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Protest, Policing, and Perception


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Principal Investigator(s):

Christian Davenport
University of Michigan
Email: christiandavenport@mac.com
Home page: http://christiandavenport.com/Christian_Davenport/Welcome.html

Rose McDermott
Brown University
Email:Rose_McDermott@brown.edu
Home page: http://research.brown.edu/research/profile.php?id=1220547127

Sample size: 400
Field period: 10/05/2010-04/04/2011

 

Abstract:

We argue here that exactly who engages in contentious activity matters a great deal in forming subsequent public opinion about such behavior, and that, in the particular case of the United States, the race of the people who are protesting and policing independently influences spectators in decisive ways regardless of the content of the conflict. In addition, the interactions of the protesters’ as well as the polices’ race should provide additional insight into the complex racial dynamics underlying observers’ feelings about legitimacy and responsibility in conflict situations. Such factors will not only influence opinions about the protesters and police but they may also influence opinions regarding such factors as the normative value, importance and meaning of the particular contested issue, the legitimacy of dissent, the legitimacy of social-political control, and its efficacy, as well as trust in government more broadly conceived.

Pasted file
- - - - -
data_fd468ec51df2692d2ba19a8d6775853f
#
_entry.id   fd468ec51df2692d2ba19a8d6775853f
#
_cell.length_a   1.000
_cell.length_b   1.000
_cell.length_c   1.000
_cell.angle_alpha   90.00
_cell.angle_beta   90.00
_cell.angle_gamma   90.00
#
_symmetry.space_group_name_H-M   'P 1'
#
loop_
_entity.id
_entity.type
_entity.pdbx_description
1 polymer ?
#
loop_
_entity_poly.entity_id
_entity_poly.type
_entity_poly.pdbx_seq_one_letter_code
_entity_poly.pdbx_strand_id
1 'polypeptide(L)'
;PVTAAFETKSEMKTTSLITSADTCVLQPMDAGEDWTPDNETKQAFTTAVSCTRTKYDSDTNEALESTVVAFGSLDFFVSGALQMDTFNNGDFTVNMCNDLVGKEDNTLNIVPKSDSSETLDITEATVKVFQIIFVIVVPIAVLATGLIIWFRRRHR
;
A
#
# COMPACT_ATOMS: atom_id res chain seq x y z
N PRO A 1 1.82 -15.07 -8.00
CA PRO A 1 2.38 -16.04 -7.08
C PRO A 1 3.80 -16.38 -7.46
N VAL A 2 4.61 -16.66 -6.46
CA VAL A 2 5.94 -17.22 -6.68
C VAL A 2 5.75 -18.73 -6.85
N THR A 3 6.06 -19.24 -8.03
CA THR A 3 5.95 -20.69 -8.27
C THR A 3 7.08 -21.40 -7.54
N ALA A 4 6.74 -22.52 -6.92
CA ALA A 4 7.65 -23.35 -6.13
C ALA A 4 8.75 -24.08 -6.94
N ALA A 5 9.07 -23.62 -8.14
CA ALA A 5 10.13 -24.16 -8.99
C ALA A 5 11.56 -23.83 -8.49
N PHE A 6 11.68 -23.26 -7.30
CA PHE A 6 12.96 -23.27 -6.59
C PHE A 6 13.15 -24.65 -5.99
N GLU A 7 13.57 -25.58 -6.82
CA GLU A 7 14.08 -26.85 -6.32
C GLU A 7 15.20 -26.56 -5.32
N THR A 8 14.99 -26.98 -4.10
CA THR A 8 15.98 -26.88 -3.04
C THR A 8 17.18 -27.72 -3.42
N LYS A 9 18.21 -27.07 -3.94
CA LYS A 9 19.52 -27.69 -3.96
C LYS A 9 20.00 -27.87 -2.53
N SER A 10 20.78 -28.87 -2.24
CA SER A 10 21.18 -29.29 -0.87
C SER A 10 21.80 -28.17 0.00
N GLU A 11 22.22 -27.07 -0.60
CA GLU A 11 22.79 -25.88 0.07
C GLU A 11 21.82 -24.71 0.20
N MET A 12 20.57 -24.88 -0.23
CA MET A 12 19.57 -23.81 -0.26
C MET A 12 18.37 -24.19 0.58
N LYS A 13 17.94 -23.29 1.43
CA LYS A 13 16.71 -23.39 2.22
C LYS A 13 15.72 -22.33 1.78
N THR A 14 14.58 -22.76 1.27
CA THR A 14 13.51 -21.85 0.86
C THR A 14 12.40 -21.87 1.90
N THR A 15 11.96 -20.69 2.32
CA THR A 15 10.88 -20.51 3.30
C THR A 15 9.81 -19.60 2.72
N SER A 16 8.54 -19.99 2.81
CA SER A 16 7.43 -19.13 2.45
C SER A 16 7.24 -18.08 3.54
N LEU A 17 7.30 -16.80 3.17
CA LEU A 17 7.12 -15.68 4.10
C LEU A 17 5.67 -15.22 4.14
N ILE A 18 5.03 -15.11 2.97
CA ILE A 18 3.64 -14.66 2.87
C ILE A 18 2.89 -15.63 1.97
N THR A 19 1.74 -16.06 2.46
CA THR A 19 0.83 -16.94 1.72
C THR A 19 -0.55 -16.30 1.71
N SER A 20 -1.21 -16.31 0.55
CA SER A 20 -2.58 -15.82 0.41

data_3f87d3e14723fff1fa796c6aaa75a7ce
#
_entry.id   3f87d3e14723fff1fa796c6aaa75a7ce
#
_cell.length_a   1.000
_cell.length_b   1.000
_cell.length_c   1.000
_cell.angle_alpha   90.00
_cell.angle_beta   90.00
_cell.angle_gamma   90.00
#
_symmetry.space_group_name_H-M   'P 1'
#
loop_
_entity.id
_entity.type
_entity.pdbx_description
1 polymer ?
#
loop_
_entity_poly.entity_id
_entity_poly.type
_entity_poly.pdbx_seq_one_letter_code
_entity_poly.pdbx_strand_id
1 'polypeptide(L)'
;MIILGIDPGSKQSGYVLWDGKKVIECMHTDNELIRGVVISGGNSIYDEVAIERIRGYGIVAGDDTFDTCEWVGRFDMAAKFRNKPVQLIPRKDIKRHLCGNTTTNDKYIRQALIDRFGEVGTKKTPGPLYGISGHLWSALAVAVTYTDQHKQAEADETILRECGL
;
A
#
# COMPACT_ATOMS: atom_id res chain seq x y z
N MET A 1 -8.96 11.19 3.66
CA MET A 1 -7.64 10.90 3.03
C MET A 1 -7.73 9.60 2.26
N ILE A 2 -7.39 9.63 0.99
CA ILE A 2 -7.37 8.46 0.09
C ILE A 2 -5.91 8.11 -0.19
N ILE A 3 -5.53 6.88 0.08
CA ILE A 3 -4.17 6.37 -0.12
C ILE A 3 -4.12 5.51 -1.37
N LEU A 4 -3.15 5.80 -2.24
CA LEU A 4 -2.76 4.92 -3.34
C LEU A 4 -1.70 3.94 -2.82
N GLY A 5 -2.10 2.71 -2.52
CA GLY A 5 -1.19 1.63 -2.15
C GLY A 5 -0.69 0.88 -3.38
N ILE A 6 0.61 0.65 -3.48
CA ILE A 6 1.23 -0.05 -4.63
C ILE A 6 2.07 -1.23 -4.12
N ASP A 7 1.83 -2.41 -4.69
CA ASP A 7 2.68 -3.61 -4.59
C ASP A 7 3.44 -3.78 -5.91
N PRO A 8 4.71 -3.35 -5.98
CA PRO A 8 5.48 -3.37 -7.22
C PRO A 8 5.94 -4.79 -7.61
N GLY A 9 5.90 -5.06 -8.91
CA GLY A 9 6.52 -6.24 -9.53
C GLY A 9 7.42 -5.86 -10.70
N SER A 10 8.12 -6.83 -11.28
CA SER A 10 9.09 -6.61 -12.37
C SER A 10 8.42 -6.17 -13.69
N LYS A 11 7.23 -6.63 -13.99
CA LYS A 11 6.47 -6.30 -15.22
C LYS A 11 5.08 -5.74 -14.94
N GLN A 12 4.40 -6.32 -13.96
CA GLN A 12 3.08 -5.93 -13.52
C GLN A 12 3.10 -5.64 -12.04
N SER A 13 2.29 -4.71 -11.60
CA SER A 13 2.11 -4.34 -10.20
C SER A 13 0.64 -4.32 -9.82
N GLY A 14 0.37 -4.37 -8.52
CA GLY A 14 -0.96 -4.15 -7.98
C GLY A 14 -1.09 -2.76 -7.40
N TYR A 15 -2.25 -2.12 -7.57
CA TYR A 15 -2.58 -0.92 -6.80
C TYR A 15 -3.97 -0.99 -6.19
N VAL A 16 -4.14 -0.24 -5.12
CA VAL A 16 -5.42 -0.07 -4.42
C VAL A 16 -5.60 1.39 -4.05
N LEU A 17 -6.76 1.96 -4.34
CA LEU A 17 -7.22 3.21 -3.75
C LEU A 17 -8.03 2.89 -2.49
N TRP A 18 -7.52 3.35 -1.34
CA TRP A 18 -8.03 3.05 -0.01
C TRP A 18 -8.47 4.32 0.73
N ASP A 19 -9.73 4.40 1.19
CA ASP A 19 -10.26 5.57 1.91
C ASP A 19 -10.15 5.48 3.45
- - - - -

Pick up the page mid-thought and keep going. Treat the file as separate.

Using a nationally representative sample of (400) American citizens in 2011 stratified by race, we conducted an embedded experiment to examine how the race of the police and the race of protesters affects attitudes toward the legitimacy of protest. We find that racial asymmetries between the police and the protestors result in greater blame being attributed to the police. Even black respondents are more likely to blame black police when the protesters are white. However, white observers are more likely to blame protesters than black observers overall.

Hypotheses:

The race of police, protesters and observers will influence beliefs about responsibility.

Beliefs about responsibility coupled with race, in turn, influence opinions about (il)legitimacy of the actions.

Individuals see those who are racially similar as less to blame, and those who are racially different more to blame, for any episodes of escalating violence.

Experimental Manipulations:

Embedded experimental design where the same scenario about the emergence of a violent protest varies the race of protests and police.

Key Dependent Variables:

Who is judged as being responsible for the protest escalating

The perceived legitimacy of the cause instigating the protest.

Summary of Findings:

Racial asymmetries between the police and the protestors result in greater blame being attributed to police.

Even African American respondents are more likely to blame black police when the protesters are white.

White observers are more likely to blame those engaged in dissident than African American observers.


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